A study has found links between early secure attachment between a 2-year-old and his or her mother or father and the quality of their relationship at the age of 10 and 12. But it’s more complicated than simple cause and effect.
For example, a child who rejects a mother’s (but not a father’s) rules at 2-5½ is more likely to exhibit defiant and delinquent behaviour at 10-12, but only if the mother and child were insecurely attached when the child was 2.
The study provides further evidence that supporting children’s early relationships with their parents is a valuable investment in their future wellbeing.
The researchers, led by Lea Boldt at the University of Iowa in the USA, observed 102 children and their mothers and fathers (separately) 8 times and took measurements: when the child was 2, four times when the child was 2-5½ years old and then when the child was 8, 10 and 12.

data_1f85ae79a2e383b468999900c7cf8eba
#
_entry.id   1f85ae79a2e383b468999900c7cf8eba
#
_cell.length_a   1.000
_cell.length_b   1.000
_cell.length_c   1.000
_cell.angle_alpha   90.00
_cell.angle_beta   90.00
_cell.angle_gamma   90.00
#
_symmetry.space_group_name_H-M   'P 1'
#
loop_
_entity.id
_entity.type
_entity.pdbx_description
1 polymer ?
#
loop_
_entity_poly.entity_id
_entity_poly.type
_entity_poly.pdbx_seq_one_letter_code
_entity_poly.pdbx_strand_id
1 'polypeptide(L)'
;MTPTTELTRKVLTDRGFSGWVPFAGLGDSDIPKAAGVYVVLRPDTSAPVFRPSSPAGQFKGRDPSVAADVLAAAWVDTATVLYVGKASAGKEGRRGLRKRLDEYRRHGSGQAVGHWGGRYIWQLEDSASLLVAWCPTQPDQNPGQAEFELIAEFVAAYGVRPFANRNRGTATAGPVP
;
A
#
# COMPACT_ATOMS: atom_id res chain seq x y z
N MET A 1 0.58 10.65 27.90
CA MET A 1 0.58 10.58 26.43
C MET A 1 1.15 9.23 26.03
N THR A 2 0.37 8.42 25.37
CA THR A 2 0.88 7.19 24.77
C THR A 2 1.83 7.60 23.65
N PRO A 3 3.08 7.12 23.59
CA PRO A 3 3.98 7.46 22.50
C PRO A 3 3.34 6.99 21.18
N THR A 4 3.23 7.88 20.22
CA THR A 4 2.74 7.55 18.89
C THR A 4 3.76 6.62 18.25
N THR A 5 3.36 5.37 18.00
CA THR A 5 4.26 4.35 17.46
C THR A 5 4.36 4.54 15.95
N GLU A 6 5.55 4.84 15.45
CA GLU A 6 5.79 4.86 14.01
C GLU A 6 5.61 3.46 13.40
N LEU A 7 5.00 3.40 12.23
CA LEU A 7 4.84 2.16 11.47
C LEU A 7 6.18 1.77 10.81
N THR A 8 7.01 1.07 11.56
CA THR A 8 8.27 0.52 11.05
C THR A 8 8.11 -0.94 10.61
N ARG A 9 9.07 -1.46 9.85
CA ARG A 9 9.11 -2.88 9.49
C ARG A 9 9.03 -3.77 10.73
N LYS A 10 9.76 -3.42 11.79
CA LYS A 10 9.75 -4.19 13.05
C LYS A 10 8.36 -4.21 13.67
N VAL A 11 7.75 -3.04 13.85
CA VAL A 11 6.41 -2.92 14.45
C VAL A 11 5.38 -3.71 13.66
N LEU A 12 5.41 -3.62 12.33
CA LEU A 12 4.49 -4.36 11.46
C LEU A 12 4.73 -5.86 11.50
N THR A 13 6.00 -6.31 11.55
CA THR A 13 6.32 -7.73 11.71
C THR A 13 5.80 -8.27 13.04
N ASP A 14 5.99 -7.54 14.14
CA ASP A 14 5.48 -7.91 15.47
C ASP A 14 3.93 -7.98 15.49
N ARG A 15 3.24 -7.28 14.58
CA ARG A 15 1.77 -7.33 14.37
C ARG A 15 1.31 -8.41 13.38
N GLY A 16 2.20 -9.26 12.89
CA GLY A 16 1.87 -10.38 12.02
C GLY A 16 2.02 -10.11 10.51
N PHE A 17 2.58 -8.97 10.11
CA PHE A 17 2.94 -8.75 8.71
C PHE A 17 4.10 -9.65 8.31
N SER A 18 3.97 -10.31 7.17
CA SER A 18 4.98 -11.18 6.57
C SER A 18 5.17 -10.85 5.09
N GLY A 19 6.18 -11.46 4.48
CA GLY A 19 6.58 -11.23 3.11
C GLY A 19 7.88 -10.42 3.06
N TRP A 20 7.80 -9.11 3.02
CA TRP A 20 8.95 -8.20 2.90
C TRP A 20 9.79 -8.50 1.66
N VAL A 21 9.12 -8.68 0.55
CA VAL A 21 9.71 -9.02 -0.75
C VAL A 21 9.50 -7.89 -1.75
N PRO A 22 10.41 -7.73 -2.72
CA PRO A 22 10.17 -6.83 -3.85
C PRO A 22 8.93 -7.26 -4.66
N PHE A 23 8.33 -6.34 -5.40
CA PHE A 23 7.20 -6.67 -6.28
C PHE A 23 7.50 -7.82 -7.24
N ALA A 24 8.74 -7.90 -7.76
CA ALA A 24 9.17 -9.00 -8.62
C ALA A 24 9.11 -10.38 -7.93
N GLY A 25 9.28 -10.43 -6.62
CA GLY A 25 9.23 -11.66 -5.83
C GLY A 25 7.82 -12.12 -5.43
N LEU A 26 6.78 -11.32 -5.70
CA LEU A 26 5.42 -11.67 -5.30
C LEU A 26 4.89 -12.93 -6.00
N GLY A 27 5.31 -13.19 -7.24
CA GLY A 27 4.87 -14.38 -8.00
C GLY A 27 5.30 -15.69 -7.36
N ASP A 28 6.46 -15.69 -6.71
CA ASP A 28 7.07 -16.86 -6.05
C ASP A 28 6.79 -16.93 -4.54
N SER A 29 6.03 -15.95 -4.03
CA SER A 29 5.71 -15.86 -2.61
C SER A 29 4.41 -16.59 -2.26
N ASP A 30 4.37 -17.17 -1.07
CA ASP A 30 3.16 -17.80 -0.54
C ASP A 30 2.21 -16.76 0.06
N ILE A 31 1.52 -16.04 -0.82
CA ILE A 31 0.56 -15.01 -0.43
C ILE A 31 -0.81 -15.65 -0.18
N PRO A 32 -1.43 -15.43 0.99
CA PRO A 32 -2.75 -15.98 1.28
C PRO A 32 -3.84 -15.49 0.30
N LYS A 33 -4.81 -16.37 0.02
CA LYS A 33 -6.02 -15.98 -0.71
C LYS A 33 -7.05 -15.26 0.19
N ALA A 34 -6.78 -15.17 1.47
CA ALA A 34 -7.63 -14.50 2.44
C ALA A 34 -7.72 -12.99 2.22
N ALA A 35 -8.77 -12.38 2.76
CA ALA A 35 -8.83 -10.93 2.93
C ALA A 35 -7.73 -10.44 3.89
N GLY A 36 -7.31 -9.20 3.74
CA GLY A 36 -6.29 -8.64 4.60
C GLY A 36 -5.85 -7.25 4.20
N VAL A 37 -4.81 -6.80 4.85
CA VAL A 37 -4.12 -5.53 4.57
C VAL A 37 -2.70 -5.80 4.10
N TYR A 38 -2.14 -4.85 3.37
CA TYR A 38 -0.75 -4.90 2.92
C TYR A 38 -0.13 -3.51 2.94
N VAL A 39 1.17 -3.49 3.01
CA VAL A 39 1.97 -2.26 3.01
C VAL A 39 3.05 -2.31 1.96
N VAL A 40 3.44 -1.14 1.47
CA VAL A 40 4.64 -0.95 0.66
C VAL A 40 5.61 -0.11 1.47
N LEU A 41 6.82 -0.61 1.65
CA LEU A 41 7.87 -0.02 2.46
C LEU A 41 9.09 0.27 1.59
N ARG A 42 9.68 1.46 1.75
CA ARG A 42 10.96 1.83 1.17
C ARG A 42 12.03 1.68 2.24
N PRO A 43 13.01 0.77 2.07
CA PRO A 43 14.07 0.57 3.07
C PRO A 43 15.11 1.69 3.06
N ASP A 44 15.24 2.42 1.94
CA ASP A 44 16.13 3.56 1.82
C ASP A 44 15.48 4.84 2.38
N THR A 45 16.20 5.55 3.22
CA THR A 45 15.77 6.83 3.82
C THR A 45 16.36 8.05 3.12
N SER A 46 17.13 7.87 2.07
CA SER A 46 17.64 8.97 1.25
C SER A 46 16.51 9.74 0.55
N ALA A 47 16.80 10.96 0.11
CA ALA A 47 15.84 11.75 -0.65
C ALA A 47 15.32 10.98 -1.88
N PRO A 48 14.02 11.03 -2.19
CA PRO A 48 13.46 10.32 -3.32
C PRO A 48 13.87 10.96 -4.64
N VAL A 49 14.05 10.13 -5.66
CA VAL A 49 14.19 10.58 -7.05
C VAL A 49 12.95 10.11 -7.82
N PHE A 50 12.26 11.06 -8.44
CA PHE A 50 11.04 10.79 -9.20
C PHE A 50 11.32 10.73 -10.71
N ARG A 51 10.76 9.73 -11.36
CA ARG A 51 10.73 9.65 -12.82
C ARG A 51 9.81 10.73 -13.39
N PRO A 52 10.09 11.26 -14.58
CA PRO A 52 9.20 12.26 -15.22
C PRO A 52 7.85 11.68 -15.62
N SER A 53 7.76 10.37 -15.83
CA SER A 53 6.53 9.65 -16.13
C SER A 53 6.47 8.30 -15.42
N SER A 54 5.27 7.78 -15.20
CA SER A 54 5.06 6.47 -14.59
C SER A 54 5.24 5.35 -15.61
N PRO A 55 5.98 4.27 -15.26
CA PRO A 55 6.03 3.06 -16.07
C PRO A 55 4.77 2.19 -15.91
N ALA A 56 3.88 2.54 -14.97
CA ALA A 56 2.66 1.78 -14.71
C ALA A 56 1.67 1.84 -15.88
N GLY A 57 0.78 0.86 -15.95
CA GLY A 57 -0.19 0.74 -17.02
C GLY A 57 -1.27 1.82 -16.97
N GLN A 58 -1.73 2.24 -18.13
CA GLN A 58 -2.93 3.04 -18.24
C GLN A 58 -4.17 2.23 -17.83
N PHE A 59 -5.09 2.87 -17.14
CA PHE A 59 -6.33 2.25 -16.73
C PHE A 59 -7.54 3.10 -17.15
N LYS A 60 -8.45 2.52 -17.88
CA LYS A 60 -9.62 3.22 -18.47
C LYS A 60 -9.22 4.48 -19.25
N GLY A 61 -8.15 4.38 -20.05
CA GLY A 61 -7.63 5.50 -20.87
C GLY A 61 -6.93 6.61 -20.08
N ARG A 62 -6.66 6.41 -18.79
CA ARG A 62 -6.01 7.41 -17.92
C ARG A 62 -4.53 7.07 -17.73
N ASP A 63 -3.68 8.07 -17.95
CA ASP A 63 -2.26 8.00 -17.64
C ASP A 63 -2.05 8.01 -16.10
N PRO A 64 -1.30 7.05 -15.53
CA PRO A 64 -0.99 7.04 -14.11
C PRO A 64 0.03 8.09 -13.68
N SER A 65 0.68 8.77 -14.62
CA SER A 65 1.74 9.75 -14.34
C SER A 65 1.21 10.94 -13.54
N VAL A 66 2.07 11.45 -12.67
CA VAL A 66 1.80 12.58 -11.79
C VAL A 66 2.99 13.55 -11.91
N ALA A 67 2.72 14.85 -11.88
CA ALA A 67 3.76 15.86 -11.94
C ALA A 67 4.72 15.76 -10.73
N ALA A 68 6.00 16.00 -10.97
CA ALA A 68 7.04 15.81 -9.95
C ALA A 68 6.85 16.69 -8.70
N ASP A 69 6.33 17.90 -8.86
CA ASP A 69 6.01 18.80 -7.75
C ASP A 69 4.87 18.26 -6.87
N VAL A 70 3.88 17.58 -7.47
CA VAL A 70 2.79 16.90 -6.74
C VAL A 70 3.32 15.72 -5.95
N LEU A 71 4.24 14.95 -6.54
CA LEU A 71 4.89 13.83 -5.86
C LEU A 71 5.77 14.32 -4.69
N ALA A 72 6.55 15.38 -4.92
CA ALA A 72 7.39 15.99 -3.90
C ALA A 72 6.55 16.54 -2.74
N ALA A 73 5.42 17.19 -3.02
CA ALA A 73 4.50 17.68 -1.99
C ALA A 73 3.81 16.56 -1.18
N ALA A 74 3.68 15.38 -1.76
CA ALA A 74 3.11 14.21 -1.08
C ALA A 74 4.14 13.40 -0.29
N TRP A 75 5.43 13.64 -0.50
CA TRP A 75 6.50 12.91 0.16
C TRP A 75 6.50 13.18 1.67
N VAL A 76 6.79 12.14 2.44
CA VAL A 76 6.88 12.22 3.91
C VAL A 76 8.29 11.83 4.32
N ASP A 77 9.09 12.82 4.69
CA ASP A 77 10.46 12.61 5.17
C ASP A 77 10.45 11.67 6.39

Some correlations between earlier and later behaviour were similar for all children, both those securely attached at 2 and those who were not. A child who rejected a parent’s rules at 2-5½ was more likely to have a poor relationship with that parent at 10 and 12, whatever the state of their earlier attachment.
But some correlations were found to exist only if attachment at age 2 was insecure:
- A child who rejects his or her mother’s rules at 2-5½ is more likely to have a poor relationship with the mother at 8, 10 and 12.
- A child who refuses to imitate his or her father’s building of a toy at 2-5½ is more likely to have a poor relationship with the father at 8, 10 and 12 and also more likely to display defiant or delinquent behaviour as reported by the father.
Perhaps early attachment sets the scene for future interactions between parent and the child. If things start well, the parent and child have the capacity to work together to overcome conflict. But if not, then perhaps each incident of disobedience and refusal to cooperate adds to a growing atmosphere of frustration and conflict.
Boldt LJ, Kochanska G & Jonas K (2016), Infant Attachment Moderates Paths From Early Negativity to Preadolescent Outcomes for Children and Parents, Child Development